Is there anyone like myself who sometimes feels just a twinge of guilt when blocking the latest troll that responds to your tweet? Part of me believes that in the interest of fairness I should hear what they have to say; that it's OK for someone to disagree. But a bigger part of me wants to draw the line. Often these "trolls" as they are called do not really add anything to the discussion or conversation; they simply engage in name calling and derogatory language. They aren't interested in exchanging ideas. They are only interested in promoting their "rightness" or righteousness.
One of the biggest problems we have as a society today is the lack of civil discourse. I know, I have been guilty from time to time too, of letting my passion for what I believe in get in the way of engaging in a productive conversation. Taming that passion is hard, especially when you believe in something so completely. Yet, when those passions rule, we end up with virtual Twitter Town-Hall Meetings where no one is doing anything but yelling at each other. That is often the result of those exchanges with those trolling Twitter and looking for a fight to pick. So why do we continue to engage in them?
We need civil discourse more than ever because of the major issues we face: climate change, depletion of natural resources, pollution, and a host of problems bearing down on us globally. Yes, I am well aware that there are those who are unable, incapable, or unwilling to engage in a civil conversation about these issues. There are even those working hard to deny that these are really problems and that they even exist.Yet, that does not mean we can't work to foster an atmosphere where civil discourse can happen, even on Twitter? As a Twitter user, here's some of the measures I plan to take to do my part.
1. Before I Tweet, I will reflect just a moment and ask, "Is what I'm tweeting about people or about ideas? Is it helpful discourse or harmful?" I can disagree with Arne Duncan and Pearson about the direction public education is taking. I can even criticize what looks to be an agenda of corporatizing public education, but what I need to refrain from doing is attacking the person. We can be miles apart from someone philosophically and not see them as an enemy. We need not be guilty of being so attached to our desire to be right that we belittle others. Reflect then Tweet is pretty solid advice.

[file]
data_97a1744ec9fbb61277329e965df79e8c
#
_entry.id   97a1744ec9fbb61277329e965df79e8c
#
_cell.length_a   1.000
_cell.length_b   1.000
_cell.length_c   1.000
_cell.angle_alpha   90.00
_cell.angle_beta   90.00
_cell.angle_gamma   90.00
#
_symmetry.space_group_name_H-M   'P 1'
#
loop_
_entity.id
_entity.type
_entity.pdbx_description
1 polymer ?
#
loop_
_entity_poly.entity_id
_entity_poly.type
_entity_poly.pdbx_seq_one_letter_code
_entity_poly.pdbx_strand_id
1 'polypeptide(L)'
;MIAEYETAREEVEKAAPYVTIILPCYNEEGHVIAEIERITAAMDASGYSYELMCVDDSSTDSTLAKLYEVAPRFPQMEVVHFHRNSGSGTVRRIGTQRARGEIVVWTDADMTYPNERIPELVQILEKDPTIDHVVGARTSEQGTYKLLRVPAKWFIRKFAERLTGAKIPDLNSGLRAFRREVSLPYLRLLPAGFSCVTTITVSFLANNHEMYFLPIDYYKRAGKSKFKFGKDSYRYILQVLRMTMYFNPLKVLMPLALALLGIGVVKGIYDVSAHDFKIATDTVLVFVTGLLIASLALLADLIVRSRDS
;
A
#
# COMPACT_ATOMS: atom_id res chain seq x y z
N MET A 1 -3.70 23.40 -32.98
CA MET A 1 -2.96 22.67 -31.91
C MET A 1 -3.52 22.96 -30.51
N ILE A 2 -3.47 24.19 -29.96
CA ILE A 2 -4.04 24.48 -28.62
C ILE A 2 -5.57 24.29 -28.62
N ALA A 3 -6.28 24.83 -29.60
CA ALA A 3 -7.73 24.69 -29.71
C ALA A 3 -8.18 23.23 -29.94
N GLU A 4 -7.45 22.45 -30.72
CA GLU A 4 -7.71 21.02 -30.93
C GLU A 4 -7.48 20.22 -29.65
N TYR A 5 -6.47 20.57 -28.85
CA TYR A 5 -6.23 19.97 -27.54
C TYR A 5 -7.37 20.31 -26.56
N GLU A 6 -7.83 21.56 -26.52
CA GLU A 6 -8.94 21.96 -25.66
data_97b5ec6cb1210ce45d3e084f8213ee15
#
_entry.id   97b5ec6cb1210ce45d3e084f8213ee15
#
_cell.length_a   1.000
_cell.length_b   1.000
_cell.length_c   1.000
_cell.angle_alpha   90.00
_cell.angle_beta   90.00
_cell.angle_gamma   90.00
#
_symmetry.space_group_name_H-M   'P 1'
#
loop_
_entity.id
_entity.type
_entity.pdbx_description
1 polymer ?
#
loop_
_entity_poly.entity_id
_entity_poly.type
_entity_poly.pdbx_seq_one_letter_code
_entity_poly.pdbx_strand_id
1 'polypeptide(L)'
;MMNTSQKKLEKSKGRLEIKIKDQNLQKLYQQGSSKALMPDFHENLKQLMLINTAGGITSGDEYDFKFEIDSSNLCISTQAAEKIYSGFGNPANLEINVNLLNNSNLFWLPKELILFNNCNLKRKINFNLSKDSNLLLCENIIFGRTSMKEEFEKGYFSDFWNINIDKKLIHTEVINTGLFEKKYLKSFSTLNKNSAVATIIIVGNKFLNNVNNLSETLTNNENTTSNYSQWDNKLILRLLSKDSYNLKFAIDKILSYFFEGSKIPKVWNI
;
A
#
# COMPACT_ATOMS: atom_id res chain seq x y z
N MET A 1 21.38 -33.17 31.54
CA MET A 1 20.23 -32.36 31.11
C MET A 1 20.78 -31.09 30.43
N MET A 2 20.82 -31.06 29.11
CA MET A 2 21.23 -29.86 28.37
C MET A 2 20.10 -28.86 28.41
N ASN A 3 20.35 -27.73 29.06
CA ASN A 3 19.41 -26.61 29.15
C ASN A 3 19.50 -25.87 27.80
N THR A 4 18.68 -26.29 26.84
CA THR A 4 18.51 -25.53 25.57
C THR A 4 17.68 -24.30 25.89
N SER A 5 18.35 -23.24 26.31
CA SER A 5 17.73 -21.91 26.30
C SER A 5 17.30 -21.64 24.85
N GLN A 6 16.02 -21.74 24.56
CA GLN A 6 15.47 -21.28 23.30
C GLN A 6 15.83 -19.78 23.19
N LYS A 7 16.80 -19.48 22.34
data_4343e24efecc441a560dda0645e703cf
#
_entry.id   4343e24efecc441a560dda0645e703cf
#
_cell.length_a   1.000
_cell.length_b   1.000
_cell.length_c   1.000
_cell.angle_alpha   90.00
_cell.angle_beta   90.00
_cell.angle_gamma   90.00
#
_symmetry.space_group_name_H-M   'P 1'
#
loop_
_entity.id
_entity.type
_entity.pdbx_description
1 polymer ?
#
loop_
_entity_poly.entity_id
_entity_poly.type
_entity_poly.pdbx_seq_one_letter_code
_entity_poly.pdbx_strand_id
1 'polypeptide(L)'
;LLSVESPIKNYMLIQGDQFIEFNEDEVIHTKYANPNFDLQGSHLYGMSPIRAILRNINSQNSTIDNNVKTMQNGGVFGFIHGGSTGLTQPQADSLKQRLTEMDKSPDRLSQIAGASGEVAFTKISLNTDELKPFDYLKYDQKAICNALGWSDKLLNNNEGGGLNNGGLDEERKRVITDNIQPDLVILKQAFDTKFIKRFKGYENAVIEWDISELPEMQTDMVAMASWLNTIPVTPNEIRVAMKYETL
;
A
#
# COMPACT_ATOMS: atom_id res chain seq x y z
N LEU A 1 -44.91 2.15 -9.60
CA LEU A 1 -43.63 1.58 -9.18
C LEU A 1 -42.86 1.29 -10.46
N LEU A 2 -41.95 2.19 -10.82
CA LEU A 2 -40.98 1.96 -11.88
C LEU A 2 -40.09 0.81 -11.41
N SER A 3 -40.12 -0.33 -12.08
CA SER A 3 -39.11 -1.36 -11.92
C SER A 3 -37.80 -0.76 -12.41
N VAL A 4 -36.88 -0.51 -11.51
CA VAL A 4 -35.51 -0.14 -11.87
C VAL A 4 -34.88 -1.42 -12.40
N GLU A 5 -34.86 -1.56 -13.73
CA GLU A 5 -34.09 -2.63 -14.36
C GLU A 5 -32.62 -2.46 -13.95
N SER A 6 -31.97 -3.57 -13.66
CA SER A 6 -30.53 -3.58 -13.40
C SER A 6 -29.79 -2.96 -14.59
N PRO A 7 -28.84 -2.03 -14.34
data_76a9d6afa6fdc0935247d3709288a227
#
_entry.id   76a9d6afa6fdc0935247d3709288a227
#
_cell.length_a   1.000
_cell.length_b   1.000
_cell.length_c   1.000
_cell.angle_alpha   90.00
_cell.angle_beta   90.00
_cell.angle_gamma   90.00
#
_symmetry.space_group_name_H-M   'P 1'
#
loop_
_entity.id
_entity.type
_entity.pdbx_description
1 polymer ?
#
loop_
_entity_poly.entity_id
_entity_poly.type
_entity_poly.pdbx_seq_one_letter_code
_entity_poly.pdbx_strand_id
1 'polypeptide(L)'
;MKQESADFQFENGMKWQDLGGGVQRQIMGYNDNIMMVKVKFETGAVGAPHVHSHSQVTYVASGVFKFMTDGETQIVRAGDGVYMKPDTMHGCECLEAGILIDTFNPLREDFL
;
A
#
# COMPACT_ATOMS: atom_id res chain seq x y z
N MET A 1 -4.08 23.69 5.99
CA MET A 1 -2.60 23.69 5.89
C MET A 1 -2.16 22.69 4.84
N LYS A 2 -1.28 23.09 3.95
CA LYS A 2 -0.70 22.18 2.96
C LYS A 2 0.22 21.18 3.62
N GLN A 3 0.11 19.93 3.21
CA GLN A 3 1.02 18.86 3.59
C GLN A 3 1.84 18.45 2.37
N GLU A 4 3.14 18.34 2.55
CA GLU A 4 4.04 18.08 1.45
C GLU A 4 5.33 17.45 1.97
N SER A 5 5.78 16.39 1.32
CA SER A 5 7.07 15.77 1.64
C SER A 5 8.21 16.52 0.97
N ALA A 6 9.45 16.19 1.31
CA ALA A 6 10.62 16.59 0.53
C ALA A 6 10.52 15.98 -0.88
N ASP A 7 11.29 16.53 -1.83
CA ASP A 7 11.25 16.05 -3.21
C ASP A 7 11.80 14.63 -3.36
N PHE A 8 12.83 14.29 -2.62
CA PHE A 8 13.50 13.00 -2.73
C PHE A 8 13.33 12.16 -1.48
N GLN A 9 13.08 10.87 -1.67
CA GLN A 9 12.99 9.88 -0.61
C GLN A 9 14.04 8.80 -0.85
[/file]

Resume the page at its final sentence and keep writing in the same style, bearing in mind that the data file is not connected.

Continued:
2. Block the trolls and those who do not engage civilly. I give myself permission without remorse to block those who break into the conversation with name-calling and personal attacks. Calling someone a "loon" or otherwise belittling them is not fitting discourse, and we need to give ourselves permission to walk away. If such people want to be heard, let's engage in discourse about ideas, not personalities. In the future, I give myself permission to block those who do not engage in conversation civilly. As a society, those with rigid mindsets and strongly attached to being right are not subject to being convinced by argument any way, so why engage them?
3. I must always remember no one really owns an idea, opinion or perspective. We become so attached to our perspective, we scream to the word "it's mine" when we approach discourse with a rigid mind. In reality, an idea or opinion is just that. Being open-minded means being flexible and open to the real possibility that we might be wrong. This is sometimes so difficult for me personally. I want to be right so I work hard to make it so, but where things go wrong is when being right become more important than the truth. Also, things go wrong when being right means more than being compassionate to the people around us. As I engage in online discourse through Twitter, Facebook, and elsewhere may I remember that being open-minded, being compassionate is more important than being right.
We don't have to allow those wanting to turn the Web into a Townhall where people shout at each so loudly neither side is hearing the other to do that. It's perfectly OK to "block the trolls" and refuse to engage in conversations with those not willing to be civil in their discourse, but we also must be aware of when we ourselves slide into that mode too.